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Cervical Cancer Patients’ Willingness and Ability to Serve as Health Care Educators to Advocate for Human Papillomavirus Vaccine Uptake

  • Ilene G. Ladd
  • Radhika P. Gogoi
  • Tyler L. Bogaczyk
  • Sharon L. Larson
Article

Abstract

Human papillomavirus (HPV) causes nearly all cervical cancer. Only half of females and less than half of males receive the recommended HPV vaccine dose. This study explores whether cervical cancer patients may serve as health advocates to adolescents and their parents in encouraging the uptake of the HPV vaccine. The study targeted an opportunity sample of women seen in the gynecology oncology clinic with a diagnosis of cervical cancer. During interviews, patients were asked about the following: provider conversations regarding cervical cancer, knowledge of HPV and the vaccine, discussions with family or friends about the causes or prevention of cervical cancer, and whether they would be willing to talk with others about the HPV vaccine. Twenty-three interviews were conducted in 2016–2017. Patients ranged from 28 to 61 years of age. Four team members developed a coding list, then used these themes to code the interviews. Six themes resulted from the analysis of the transcripts: (1) Expressions of fears, questioning effectiveness of vaccine; (2) Low level of health literacy; (3) Acquiring health information from television, internet; (4) Provider conversations (with patients regarding HPV and the vaccine); (5) Patient stigma surrounding cervical cancer; (6) Patients’ willingness to serve as a health care educator. While cervical cancer patients overall expressed a willingness to serve as health care educators, barriers remain. Low health literacy and a lack of understanding of the causes of cervical cancer persist. These issues will need to be addressed in order for cervical cancer patients to be effective advocates.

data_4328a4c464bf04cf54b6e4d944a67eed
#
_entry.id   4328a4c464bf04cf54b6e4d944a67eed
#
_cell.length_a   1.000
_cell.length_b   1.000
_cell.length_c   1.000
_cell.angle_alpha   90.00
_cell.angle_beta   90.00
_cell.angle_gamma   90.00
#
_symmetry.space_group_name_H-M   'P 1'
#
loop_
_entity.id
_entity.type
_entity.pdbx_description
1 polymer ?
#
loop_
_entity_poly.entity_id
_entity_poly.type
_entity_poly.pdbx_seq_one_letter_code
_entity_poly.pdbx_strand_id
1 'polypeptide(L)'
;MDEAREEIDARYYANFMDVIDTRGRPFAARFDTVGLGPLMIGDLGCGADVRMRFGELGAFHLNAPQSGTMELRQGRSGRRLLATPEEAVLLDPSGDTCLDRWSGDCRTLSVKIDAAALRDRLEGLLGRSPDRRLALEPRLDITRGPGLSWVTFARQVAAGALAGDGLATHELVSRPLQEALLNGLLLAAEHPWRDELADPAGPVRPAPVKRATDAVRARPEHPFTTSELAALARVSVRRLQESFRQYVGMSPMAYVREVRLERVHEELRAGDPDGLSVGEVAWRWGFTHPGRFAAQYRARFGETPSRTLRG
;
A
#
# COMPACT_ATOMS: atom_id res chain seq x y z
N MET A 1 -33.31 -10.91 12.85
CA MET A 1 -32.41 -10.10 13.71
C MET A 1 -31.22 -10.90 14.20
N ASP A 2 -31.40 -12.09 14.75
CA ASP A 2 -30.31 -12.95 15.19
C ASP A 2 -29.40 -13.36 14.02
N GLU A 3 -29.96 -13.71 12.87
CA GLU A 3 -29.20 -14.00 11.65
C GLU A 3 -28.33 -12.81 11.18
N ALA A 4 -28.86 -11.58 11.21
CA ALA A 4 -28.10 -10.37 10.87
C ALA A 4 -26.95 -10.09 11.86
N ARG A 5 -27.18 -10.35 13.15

Keywords

Cervical cancer HPV vaccination Education Survivors 

Notes

Compliance with Ethical Standards

This study received approval from the Geisinger Institutional Review Board. The IRB approved that verbal consent was sufficient for patient participation in the interviews. Informed consent was obtained from all participants included in the study.

Conflict of Interest

The authors declare that they have no conflict of interest.

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Copyright information

© American Association for Cancer Education 2018

Authors and Affiliations

  • Ilene G. Ladd
    • 1
  • Radhika P. Gogoi
    • 1
  • Tyler L. Bogaczyk
    • 2
  • Sharon L. Larson
    • 3
  1. 1.GeisingerDanvilleUSA
  2. 2.Drexel UniversityPhiladelphiaUSA
  3. 3.Center for Population Health ResearchMain Line Health System and Jefferson College of Population HealthWynnewoodUSA

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